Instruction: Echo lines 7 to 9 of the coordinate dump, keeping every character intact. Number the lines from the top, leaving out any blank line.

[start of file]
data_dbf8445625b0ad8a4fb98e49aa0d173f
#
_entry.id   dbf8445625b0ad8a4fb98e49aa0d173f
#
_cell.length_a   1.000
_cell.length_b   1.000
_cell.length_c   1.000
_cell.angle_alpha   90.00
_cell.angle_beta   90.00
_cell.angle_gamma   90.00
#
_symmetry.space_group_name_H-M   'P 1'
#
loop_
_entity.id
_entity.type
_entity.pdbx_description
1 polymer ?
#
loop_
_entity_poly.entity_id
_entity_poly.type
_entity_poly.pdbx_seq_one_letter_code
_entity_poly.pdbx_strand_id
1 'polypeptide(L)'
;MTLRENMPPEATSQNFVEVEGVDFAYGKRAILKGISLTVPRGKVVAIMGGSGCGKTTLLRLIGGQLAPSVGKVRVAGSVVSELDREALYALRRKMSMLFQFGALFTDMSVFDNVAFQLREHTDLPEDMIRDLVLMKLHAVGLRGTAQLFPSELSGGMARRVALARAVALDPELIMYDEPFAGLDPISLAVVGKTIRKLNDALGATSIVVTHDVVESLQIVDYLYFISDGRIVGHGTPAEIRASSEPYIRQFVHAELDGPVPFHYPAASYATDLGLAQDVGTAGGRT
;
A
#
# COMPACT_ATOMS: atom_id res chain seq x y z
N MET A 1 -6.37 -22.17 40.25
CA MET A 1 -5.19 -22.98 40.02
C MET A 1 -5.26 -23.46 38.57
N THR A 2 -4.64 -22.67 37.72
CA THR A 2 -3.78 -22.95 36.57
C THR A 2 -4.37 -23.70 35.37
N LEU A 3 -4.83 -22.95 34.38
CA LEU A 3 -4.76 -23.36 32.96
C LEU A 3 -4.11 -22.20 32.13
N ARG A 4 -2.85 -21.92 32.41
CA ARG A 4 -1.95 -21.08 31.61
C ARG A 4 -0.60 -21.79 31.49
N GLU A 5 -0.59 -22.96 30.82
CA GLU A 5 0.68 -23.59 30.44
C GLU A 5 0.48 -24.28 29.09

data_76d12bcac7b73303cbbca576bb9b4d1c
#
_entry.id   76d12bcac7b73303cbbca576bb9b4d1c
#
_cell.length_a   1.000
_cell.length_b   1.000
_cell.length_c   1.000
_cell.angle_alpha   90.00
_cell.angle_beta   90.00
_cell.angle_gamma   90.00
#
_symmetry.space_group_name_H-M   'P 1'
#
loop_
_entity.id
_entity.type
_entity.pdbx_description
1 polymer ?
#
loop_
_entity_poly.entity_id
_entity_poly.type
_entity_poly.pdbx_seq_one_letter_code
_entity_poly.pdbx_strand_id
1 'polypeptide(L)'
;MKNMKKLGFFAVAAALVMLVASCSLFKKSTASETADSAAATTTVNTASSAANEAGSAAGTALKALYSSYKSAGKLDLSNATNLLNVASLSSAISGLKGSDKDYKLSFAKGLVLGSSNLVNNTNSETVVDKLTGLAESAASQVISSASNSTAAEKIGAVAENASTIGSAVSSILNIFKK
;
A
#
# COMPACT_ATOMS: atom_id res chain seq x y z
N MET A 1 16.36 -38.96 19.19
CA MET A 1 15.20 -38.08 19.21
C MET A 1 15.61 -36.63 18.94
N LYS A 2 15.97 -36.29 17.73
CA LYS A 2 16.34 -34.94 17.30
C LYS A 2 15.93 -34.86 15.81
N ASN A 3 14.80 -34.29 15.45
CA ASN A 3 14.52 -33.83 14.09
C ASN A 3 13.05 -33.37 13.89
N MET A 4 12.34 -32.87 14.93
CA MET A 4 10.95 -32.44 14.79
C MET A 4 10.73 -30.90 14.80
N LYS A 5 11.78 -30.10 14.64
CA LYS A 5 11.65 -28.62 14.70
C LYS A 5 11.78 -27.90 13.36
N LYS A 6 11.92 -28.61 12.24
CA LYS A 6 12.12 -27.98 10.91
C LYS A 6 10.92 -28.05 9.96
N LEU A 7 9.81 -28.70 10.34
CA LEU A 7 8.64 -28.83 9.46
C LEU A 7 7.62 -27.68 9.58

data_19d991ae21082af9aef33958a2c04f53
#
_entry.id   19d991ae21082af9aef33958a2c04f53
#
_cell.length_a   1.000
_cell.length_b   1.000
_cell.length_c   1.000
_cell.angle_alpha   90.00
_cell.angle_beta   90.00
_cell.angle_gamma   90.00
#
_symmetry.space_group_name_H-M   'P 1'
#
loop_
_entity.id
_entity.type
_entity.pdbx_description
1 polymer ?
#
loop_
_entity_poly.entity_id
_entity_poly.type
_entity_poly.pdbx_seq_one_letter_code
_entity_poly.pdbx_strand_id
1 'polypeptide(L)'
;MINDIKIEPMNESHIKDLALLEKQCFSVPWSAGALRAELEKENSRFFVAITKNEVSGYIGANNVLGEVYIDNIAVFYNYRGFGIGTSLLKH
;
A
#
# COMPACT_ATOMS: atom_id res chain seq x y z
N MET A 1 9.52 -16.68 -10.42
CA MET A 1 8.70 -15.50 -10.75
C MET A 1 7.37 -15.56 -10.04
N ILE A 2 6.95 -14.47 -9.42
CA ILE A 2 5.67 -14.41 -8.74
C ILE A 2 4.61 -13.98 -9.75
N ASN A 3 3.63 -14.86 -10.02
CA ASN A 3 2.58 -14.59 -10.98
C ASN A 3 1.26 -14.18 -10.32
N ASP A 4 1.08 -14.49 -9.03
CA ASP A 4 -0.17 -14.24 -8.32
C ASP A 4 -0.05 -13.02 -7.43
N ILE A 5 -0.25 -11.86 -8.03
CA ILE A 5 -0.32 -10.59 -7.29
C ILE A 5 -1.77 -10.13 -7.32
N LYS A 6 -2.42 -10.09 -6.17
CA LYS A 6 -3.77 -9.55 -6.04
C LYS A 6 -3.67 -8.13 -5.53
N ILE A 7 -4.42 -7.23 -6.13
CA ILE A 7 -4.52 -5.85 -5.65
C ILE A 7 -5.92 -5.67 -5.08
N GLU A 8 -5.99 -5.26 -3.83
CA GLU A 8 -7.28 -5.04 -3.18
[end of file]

_cell.length_c   1.000
_cell.angle_alpha   90.00
_cell.angle_beta   90.00